Selected abbreviations are listed below.
Other common abbreviations used in the medical field:
approximate liquid measures
1 fluid ounce = 30 milliliters
One liter of pure water weighs approximately one kilogram so 1cc (mL) of water weighs 1 gram.
"A spoonful" generally means heaped or rounded, with as much above the bowl of the spoon as in the spoon. However, a measure of liquid is a level spoonful.
approximate household equivalents
1 teaspoonful = 5 milliliters
1 tablespoonful = 15 milliliters
1 ounce = 30 grams
1 gram = 15 grains
In 1866, the United Stated Congress legalized the use of the metric system within the United States. The law also established approximate equivalents between customary and metric measurements.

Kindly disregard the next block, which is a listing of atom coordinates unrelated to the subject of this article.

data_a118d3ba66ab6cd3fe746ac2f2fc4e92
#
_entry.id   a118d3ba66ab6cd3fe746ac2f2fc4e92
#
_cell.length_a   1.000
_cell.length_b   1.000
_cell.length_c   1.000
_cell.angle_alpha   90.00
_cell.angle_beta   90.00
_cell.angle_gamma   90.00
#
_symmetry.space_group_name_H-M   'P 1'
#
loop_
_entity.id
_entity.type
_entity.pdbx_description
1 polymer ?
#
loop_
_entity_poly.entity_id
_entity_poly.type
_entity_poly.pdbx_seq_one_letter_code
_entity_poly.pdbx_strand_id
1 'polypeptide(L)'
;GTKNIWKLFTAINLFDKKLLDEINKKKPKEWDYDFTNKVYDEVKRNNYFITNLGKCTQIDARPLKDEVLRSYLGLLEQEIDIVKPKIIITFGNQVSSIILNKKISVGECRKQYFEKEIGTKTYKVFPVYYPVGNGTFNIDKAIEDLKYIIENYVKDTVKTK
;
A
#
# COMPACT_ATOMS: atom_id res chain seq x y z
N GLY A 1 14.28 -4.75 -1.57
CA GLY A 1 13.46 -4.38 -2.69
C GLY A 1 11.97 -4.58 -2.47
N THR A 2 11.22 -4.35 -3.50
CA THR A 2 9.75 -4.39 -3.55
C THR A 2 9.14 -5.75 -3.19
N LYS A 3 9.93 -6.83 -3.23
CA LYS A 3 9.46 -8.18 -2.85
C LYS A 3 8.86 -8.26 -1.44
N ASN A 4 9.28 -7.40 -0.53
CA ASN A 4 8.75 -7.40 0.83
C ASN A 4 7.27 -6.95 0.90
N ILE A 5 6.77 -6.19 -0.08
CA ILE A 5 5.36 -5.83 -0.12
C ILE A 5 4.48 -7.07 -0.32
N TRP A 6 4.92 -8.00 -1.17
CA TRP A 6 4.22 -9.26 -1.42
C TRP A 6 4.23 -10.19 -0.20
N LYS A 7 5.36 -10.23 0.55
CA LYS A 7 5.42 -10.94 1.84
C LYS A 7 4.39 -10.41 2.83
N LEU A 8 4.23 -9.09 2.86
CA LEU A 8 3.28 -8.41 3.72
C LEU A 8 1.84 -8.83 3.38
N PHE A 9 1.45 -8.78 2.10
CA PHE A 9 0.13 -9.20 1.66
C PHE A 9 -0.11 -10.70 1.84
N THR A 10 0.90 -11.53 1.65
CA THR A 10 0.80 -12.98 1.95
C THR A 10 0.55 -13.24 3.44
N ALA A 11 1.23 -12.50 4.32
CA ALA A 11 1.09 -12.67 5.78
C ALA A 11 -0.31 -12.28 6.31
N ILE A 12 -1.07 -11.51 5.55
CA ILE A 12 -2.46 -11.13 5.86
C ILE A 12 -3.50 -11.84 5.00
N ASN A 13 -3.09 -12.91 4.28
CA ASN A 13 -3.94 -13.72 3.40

1 gram = 1,000 milligrams
1 milligram = 1,000 micrograms
Note: Exact equivalents are used for compounding and calculations requiring a high degree of accuracy.
International units: An old measurement of vitamin activity determined by biological methods as opposed to new measures that are determined by direct chemical analysis.
An international unit is quantity of a biologic (such as a vitamin) that produces a particular biological effect agreed upon as an international standard. Many health foods and supplements still use i.u. (IU).
A grain is a unit of weight in the U.S. Customary System.
The apothecaries' system of mass is an obsolete system formerly used by apothecaries (now called pharmacists or chemists) in English-speaking countries. Sometimes "ap" is added to the front of the unit to identify it as part of the apothecaries' system.
During the first half of the 20th Century, the apothecaries' system was replaced by the metric system.